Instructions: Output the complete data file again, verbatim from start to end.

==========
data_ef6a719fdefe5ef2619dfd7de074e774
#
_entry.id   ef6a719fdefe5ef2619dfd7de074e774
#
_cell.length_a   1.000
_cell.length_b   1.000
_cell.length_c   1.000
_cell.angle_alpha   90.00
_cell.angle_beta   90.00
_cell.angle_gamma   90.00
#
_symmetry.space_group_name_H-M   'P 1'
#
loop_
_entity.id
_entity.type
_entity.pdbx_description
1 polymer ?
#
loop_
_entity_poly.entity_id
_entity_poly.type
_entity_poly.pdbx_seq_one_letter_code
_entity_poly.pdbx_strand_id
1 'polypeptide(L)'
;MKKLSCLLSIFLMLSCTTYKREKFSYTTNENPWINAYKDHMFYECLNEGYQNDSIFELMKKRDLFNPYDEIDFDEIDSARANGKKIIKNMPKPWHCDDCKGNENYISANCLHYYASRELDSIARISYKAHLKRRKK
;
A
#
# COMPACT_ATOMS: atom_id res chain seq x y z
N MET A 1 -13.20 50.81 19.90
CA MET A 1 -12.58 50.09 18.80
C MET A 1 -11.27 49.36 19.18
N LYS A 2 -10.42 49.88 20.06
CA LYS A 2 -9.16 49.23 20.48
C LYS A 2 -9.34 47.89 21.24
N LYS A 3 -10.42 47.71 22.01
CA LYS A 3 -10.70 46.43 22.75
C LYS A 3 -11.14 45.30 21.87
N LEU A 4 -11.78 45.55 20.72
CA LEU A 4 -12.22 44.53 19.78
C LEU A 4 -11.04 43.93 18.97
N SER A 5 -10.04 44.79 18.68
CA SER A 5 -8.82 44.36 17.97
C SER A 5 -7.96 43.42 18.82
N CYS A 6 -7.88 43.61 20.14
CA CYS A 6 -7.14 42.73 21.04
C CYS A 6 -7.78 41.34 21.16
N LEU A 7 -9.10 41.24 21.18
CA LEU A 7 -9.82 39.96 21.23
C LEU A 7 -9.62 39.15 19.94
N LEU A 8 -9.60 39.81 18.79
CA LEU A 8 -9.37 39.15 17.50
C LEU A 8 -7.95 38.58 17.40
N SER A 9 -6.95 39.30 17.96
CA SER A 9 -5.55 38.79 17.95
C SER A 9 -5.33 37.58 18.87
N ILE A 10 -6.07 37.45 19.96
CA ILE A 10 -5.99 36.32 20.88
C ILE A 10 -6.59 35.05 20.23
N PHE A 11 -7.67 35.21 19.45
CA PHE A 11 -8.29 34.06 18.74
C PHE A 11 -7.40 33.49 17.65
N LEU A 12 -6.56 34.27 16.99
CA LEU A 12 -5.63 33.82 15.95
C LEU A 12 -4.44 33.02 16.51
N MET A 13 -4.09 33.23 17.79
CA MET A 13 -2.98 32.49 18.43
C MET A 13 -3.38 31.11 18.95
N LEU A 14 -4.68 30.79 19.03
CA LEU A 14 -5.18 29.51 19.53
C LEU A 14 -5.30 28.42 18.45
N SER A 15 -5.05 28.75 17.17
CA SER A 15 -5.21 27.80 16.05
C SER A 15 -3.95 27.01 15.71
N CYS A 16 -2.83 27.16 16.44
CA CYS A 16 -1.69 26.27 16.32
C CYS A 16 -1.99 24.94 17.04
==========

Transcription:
data_ef6a719fdefe5ef2619dfd7de074e774
#
_entry.id   ef6a719fdefe5ef2619dfd7de074e774
#
_cell.length_a   1.000
_cell.length_b   1.000
_cell.length_c   1.000
_cell.angle_alpha   90.00
_cell.angle_beta   90.00
_cell.angle_gamma   90.00
#
_symmetry.space_group_name_H-M   'P 1'
#
loop_
_entity.id
_entity.type
_entity.pdbx_description
1 polymer ?
#
loop_
_entity_poly.entity_id
_entity_poly.type
_entity_poly.pdbx_seq_one_letter_code
_entity_poly.pdbx_strand_id
1 'polypeptide(L)'
;MKKLSCLLSIFLMLSCTTYKREKFSYTTNENPWINAYKDHMFYECLNEGYQNDSIFELMKKRDLFNPYDEIDFDEIDSARANGKKIIKNMPKPWHCDDCKGNENYISANCLHYYASRELDSIARISYKAHLKRRKK
;
A
#
# COMPACT_ATOMS: atom_id res chain seq x y z
N MET A 1 -13.20 50.81 19.90
CA MET A 1 -12.58 50.09 18.80
C MET A 1 -11.27 49.36 19.18
N LYS A 2 -10.42 49.88 20.06
CA LYS A 2 -9.16 49.23 20.48
C LYS A 2 -9.34 47.89 21.24
N LYS A 3 -10.42 47.71 22.01
CA LYS A 3 -10.70 46.43 22.75
C LYS A 3 -11.14 45.30 21.87
N LEU A 4 -11.78 45.55 20.72
CA LEU A 4 -12.22 44.53 19.78
C LEU A 4 -11.04 43.93 18.97
N SER A 5 -10.04 44.79 18.68
CA SER A 5 -8.82 44.36 17.97
C SER A 5 -7.96 43.42 18.82
N CYS A 6 -7.88 43.61 20.14
CA CYS A 6 -7.14 42.73 21.04
C CYS A 6 -7.78 41.34 21.16
N LEU A 7 -9.10 41.24 21.18
CA LEU A 7 -9.82 39.96 21.23
C LEU A 7 -9.62 39.15 19.94
N LEU A 8 -9.60 39.81 18.79
CA LEU A 8 -9.37 39.15 17.50
C LEU A 8 -7.95 38.58 17.40
N SER A 9 -6.95 39.30 17.96
CA SER A 9 -5.55 38.79 17.95
C SER A 9 -5.33 37.58 18.87
N ILE A 10 -6.07 37.45 19.96
CA ILE A 10 -5.99 36.32 20.88
C ILE A 10 -6.59 35.05 20.23
N PHE A 11 -7.67 35.21 19.45
CA PHE A 11 -8.29 34.06 18.74
C PHE A 11 -7.40 33.49 17.65
N LEU A 12 -6.56 34.27 16.99
CA LEU A 12 -5.63 33.82 15.95
C LEU A 12 -4.44 33.02 16.51
N MET A 13 -4.09 33.23 17.79
CA MET A 13 -2.98 32.49 18.43
C MET A 13 -3.38 31.11 18.95
N LEU A 14 -4.68 30.79 19.03
CA LEU A 14 -5.18 29.51 19.53
C LEU A 14 -5.30 28.42 18.45
N SER A 15 -5.05 28.75 17.17
CA SER A 15 -5.21 27.80 16.05
C SER A 15 -3.95 27.01 15.71
N CYS A 16 -2.83 27.16 16.44
CA CYS A 16 -1.69 26.27 16.32
C CYS A 16 -1.99 24.94 17.04